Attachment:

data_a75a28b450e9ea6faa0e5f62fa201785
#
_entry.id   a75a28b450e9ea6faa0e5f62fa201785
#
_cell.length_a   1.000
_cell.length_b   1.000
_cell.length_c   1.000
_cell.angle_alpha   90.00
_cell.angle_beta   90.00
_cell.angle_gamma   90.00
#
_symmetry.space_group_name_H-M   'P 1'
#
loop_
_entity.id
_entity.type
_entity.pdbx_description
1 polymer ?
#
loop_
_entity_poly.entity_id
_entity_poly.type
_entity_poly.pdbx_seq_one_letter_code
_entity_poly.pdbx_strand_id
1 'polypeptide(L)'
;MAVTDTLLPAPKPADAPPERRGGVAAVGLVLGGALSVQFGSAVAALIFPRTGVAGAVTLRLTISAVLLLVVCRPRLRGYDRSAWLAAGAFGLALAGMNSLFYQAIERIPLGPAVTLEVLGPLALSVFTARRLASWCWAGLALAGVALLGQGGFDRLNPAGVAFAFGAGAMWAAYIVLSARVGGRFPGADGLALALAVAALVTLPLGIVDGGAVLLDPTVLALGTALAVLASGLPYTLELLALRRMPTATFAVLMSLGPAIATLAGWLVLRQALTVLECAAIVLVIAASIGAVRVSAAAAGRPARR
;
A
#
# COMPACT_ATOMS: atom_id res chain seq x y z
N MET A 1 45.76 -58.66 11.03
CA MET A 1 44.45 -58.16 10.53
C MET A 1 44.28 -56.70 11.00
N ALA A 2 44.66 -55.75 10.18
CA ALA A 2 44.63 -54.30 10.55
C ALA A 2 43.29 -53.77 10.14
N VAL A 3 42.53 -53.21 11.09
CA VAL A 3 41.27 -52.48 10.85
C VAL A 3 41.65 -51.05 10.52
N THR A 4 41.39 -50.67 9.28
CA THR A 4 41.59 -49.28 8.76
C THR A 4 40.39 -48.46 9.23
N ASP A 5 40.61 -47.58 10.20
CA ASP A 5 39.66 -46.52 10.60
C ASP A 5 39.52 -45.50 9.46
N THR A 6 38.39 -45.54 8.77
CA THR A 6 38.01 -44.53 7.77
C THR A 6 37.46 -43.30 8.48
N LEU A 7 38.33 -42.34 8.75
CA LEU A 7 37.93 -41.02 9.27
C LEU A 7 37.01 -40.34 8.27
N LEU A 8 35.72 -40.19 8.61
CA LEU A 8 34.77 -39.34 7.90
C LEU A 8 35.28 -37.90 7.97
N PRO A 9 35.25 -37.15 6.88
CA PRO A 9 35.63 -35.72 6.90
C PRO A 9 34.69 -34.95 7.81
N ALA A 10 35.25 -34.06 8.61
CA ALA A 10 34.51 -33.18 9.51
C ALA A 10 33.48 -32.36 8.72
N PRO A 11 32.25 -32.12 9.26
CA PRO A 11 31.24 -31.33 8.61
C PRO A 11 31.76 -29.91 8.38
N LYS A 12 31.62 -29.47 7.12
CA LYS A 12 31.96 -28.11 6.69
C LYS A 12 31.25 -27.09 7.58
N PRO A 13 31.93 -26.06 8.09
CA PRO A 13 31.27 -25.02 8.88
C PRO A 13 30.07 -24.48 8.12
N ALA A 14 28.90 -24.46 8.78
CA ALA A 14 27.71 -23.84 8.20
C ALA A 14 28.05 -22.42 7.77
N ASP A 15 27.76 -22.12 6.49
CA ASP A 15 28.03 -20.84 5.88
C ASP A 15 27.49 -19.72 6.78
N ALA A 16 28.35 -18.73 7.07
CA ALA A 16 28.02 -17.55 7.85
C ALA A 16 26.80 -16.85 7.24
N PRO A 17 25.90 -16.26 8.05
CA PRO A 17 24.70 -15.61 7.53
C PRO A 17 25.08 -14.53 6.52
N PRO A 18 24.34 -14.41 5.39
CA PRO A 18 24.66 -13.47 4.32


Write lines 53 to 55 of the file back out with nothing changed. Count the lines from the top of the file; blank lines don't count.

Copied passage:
CA LEU A 8 34.77 -39.34 7.90
C LEU A 8 35.28 -37.90 7.97
N PRO A 9 35.25 -37.15 6.88